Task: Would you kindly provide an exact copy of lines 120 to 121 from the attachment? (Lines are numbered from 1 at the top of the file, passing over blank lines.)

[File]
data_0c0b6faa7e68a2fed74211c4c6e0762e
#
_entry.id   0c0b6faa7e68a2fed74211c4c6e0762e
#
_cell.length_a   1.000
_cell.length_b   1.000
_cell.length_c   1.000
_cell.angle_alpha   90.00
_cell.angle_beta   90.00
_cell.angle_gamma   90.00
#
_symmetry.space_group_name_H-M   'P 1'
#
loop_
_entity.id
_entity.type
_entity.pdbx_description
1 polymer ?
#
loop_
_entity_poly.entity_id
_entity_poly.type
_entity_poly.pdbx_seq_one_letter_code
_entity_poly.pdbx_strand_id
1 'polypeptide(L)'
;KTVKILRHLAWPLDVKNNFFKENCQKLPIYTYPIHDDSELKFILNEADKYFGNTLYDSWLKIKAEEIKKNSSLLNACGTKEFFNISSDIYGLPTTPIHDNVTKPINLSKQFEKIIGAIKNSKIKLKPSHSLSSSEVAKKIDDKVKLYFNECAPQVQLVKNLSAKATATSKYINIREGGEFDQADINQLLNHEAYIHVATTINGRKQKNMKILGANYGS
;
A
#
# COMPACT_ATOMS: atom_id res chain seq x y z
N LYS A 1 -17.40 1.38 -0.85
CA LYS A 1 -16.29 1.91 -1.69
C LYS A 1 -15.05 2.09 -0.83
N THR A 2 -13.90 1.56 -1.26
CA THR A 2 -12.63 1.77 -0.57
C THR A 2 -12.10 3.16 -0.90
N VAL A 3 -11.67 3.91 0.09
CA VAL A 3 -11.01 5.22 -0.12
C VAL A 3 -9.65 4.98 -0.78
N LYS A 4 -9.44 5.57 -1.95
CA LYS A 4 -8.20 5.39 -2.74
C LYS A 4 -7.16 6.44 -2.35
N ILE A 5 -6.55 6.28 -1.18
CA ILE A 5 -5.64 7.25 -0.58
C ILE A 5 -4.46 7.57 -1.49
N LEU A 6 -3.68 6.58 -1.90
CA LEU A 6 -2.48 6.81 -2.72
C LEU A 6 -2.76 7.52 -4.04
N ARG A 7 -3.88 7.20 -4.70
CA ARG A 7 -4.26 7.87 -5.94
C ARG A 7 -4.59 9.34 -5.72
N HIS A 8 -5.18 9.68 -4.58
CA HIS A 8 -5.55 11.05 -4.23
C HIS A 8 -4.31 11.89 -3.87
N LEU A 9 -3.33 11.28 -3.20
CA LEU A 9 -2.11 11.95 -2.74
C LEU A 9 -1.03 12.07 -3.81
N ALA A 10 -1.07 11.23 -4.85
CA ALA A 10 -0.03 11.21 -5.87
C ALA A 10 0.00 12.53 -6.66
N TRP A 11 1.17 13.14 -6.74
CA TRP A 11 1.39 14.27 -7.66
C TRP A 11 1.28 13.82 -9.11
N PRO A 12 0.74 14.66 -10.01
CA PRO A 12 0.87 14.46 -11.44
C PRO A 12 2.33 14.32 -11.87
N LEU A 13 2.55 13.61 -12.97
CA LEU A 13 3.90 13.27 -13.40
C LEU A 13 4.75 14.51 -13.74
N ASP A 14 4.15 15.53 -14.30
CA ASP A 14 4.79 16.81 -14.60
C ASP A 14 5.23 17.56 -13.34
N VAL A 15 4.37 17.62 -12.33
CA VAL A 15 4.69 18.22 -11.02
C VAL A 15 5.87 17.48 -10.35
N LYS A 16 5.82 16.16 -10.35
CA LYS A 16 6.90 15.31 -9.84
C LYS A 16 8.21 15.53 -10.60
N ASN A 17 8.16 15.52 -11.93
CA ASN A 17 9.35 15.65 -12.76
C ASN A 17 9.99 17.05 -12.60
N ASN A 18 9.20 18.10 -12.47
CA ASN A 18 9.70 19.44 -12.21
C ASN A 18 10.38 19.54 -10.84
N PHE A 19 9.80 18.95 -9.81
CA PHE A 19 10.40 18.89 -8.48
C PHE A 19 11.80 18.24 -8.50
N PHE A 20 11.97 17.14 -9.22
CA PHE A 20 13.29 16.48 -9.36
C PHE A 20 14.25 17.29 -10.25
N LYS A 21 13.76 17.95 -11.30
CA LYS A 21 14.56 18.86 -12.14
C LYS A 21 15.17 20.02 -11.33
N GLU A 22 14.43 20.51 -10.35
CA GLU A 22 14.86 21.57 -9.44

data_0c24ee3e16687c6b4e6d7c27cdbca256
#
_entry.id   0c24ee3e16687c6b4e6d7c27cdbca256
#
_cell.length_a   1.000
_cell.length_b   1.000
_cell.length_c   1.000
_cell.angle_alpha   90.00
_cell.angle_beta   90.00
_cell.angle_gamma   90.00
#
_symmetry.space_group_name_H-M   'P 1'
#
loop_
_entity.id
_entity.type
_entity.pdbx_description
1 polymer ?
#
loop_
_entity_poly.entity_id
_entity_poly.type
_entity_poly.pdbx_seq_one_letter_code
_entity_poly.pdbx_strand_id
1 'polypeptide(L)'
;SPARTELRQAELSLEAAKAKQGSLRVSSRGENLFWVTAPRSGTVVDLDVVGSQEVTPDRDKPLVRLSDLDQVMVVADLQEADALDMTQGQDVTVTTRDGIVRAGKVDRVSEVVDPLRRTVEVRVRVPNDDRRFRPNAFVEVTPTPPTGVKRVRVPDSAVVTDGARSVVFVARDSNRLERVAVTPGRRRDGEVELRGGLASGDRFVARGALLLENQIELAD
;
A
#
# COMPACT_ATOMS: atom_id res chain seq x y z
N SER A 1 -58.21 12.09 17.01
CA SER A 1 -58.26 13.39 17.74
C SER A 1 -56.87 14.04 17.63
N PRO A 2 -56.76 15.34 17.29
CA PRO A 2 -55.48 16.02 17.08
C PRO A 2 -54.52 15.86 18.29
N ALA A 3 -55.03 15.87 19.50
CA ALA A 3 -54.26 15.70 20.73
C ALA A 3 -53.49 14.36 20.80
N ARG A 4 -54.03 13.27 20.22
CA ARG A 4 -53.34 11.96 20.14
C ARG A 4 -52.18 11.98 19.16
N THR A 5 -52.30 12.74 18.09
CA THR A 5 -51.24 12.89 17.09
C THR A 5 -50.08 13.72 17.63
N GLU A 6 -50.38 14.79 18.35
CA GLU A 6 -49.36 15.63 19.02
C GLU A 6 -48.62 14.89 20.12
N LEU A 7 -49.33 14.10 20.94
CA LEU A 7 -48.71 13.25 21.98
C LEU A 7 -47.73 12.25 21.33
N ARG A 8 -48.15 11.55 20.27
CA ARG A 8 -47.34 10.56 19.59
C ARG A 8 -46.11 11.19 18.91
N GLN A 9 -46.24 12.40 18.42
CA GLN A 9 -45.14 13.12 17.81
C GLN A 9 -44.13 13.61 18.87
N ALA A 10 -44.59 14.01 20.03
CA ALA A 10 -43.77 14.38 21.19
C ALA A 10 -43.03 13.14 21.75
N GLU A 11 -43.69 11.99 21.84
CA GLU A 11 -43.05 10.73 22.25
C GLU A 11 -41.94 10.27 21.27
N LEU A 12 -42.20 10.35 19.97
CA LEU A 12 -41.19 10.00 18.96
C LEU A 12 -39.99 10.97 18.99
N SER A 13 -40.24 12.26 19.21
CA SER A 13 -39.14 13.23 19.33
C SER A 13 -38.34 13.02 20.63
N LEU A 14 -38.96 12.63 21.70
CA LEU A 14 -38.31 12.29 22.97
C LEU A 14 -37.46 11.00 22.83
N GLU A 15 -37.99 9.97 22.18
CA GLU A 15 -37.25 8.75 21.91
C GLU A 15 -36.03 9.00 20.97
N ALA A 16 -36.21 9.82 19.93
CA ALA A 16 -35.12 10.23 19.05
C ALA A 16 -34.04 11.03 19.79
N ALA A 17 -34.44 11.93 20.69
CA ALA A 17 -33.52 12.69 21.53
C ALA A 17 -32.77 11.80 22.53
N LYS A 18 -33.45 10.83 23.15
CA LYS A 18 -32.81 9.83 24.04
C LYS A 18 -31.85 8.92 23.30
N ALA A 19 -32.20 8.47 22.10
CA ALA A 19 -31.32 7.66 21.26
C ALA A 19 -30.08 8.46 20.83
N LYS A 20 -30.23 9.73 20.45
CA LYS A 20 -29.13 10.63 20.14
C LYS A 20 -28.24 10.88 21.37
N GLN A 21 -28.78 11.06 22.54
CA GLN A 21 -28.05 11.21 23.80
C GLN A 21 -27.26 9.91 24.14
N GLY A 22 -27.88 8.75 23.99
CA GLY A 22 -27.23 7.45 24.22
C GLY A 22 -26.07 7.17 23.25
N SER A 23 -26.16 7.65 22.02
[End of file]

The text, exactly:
1 'polypeptide(L)'
;SPARTELRQAELSLEAAKAKQGSLRVSSRGENLFWVTAPRSGTVVDLDVVGSQEVTPDRDKPLVRLSDLDQVMVVADLQEADALDMTQGQDVTVTTRDGIVRAGKVDRVSEVVDPLRRTVEVRVRVPNDDRRFRPNAFVEVTPTPPTGVKRVRVPDSAVVTDGARSVVFVARDSNRLERVAVTPGRRRDGEVELRGGLASGDRFVARGALLLENQIELAD